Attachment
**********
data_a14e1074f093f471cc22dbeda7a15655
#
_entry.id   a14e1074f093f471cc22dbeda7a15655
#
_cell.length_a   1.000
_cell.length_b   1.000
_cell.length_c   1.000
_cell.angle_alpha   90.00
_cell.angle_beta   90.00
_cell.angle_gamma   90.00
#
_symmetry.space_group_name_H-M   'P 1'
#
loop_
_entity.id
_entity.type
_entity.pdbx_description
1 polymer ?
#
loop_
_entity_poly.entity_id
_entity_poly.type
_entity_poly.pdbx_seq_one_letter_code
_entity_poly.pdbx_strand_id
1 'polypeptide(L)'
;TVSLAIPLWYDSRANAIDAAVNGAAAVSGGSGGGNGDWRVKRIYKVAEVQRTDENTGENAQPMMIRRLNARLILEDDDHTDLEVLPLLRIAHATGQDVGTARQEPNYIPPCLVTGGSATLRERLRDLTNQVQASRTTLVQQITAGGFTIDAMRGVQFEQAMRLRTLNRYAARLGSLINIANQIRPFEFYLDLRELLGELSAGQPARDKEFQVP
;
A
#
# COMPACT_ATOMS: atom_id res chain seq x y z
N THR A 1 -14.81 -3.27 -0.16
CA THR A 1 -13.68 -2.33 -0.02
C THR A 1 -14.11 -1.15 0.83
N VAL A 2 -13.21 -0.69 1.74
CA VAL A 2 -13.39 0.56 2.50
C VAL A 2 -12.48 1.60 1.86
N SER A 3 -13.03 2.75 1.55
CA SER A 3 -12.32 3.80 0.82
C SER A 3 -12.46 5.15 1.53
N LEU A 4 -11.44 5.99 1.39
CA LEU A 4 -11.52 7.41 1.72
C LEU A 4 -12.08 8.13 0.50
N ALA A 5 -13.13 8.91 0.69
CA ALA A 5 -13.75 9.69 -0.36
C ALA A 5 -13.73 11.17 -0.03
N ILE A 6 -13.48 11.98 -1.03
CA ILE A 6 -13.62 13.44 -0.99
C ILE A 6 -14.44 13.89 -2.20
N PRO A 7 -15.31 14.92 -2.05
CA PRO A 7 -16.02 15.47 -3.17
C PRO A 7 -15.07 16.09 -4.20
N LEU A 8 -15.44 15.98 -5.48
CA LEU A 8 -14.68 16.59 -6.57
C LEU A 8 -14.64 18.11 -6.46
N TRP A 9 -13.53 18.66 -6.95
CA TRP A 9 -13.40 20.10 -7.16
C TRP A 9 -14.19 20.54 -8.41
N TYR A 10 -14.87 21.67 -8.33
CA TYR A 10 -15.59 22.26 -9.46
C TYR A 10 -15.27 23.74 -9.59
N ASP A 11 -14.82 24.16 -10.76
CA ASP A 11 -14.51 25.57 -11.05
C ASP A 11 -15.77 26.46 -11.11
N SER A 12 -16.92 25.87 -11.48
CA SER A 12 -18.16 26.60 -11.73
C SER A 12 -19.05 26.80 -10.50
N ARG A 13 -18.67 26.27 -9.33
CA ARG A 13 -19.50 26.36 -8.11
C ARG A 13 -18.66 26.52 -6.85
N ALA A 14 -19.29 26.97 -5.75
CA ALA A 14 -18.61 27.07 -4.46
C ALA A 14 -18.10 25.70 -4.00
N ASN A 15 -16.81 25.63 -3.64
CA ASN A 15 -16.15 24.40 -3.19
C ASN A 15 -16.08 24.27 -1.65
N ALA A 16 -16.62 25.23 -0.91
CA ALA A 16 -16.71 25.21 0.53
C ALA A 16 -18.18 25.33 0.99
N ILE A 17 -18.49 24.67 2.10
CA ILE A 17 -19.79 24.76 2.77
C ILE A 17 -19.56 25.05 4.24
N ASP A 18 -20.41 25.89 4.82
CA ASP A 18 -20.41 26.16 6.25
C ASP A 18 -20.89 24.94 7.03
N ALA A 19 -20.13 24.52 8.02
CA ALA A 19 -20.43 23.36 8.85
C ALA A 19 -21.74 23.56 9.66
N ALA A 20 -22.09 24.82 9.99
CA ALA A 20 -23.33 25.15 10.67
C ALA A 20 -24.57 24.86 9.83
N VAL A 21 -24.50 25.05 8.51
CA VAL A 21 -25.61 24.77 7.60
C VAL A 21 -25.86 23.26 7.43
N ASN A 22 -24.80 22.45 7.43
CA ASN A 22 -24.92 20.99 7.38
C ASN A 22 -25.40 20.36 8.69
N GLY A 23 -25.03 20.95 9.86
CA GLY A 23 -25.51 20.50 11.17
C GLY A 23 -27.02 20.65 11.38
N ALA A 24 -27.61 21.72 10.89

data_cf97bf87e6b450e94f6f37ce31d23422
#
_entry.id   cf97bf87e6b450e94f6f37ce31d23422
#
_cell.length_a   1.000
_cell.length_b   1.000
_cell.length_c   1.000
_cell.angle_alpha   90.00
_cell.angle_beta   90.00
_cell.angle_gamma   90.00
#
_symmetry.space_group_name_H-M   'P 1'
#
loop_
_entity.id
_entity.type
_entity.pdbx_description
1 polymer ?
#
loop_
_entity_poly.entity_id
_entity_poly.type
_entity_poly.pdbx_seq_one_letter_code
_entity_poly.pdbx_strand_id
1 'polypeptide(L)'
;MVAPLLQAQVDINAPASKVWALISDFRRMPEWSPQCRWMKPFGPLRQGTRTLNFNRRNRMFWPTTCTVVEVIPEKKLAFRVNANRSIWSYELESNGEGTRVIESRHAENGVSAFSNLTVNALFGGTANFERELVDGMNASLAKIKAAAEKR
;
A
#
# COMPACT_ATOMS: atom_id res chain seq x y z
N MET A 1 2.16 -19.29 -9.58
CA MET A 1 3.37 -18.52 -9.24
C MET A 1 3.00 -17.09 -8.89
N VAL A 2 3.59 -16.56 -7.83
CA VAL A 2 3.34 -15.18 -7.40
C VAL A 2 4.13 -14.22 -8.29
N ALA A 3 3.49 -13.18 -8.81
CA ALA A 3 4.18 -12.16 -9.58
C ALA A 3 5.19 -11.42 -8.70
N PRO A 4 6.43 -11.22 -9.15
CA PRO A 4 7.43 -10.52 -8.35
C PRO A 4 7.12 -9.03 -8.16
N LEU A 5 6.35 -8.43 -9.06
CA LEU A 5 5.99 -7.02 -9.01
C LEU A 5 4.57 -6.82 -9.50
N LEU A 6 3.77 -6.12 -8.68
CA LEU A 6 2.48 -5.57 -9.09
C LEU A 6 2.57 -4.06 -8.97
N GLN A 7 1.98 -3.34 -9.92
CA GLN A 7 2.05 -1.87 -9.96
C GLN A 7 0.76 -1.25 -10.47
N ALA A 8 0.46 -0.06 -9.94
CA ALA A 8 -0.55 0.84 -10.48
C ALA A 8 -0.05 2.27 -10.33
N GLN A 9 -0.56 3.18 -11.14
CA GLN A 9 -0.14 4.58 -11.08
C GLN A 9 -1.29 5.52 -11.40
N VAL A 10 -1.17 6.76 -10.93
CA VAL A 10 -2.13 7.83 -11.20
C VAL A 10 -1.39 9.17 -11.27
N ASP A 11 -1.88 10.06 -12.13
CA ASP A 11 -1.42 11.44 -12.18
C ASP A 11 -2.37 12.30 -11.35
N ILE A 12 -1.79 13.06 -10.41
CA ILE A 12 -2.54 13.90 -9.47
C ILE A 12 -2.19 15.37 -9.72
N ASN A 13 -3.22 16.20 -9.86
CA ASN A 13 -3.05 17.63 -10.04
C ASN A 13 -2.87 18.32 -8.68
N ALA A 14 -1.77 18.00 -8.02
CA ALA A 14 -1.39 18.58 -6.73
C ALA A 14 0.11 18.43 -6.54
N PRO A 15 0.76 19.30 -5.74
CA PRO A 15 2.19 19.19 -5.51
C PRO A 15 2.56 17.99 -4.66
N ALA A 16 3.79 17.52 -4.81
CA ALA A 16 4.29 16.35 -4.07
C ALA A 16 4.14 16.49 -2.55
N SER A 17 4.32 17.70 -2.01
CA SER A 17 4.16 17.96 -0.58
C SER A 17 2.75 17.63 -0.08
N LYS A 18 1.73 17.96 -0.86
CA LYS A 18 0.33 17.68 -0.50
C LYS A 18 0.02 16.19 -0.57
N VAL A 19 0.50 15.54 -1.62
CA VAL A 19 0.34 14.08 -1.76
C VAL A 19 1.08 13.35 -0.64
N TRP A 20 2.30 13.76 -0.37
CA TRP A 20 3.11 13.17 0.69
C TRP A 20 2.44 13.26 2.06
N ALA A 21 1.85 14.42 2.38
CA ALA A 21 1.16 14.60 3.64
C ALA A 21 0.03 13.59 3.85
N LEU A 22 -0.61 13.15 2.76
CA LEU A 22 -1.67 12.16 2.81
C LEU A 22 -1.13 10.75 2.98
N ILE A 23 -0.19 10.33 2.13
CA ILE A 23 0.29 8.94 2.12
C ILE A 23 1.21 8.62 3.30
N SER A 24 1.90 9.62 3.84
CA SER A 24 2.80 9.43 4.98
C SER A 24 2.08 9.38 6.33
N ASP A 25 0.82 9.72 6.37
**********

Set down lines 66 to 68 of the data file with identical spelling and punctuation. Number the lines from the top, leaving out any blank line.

C SER A 12 -19.05 26.80 -10.50
N ARG A 13 -18.67 26.27 -9.33
CA ARG A 13 -19.50 26.36 -8.11